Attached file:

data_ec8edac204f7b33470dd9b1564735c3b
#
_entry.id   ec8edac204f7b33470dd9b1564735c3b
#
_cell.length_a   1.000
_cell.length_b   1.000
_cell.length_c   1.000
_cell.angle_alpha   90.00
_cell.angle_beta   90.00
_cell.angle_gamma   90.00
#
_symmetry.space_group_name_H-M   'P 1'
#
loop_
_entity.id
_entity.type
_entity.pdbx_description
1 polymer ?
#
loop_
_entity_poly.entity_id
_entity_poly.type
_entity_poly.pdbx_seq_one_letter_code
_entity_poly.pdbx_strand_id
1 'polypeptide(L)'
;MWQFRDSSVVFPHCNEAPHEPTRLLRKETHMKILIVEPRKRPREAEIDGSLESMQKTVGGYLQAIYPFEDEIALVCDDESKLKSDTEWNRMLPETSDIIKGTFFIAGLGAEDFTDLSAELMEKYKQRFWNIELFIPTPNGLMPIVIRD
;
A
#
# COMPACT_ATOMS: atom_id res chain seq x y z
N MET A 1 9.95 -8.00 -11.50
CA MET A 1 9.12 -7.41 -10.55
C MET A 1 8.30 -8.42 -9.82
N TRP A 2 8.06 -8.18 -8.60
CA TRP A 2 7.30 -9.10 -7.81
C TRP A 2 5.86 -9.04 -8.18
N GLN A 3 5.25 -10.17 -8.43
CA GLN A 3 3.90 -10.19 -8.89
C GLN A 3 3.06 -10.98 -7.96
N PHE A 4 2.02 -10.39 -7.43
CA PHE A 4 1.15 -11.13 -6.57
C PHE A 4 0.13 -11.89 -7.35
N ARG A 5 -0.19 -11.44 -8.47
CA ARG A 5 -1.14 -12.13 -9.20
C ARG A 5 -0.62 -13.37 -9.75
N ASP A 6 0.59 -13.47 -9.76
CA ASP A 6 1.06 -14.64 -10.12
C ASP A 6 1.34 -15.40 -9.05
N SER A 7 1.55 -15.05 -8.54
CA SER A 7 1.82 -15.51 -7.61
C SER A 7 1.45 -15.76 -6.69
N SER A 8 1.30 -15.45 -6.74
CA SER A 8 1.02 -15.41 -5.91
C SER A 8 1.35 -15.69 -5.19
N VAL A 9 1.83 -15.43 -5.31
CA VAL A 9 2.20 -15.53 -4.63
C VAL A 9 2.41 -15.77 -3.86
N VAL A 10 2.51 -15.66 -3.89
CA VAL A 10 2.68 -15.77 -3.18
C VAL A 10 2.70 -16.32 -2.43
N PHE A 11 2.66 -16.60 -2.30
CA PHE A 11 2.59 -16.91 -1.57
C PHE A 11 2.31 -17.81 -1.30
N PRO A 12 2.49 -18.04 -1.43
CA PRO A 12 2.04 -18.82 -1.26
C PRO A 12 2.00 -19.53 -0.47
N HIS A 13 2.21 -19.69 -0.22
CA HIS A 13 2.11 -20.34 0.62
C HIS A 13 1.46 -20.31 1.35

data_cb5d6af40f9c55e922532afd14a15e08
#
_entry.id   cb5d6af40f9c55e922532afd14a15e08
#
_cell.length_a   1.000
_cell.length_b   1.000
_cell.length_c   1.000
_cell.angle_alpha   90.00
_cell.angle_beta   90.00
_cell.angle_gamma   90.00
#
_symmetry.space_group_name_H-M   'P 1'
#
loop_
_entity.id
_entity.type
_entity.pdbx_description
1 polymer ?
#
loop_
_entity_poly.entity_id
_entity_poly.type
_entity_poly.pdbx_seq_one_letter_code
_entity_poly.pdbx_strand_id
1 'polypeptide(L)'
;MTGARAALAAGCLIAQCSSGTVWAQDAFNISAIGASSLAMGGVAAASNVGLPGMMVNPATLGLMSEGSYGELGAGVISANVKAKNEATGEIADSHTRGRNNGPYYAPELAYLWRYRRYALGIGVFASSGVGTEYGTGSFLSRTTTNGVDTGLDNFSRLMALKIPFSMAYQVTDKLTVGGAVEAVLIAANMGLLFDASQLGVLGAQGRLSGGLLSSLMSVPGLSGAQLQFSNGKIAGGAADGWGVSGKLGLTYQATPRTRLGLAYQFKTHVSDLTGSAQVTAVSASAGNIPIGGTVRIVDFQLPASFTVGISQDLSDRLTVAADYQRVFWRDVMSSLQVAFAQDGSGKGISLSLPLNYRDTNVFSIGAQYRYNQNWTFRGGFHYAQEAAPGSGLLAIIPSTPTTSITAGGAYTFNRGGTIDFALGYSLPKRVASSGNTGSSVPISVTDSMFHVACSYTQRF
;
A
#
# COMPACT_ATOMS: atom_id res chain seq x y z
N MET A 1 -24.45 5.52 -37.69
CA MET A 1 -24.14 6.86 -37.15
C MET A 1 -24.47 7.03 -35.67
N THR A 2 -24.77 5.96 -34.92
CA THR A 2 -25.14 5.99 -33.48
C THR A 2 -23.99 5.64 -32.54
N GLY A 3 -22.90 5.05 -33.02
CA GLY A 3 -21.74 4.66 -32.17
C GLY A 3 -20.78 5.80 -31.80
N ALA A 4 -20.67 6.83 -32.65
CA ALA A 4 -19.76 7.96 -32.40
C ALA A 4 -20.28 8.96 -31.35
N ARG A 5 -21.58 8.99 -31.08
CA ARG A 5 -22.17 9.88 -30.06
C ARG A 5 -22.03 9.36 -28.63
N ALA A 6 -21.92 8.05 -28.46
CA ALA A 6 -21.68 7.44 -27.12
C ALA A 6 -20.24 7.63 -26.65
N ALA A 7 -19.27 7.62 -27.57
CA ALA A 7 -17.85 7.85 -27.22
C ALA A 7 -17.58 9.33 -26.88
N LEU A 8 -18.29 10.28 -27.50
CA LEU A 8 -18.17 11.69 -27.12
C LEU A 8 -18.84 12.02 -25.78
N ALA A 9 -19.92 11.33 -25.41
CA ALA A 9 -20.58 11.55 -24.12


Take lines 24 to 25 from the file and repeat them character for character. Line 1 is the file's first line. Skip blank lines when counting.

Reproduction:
_entity_poly.pdbx_strand_id
1 'polypeptide(L)'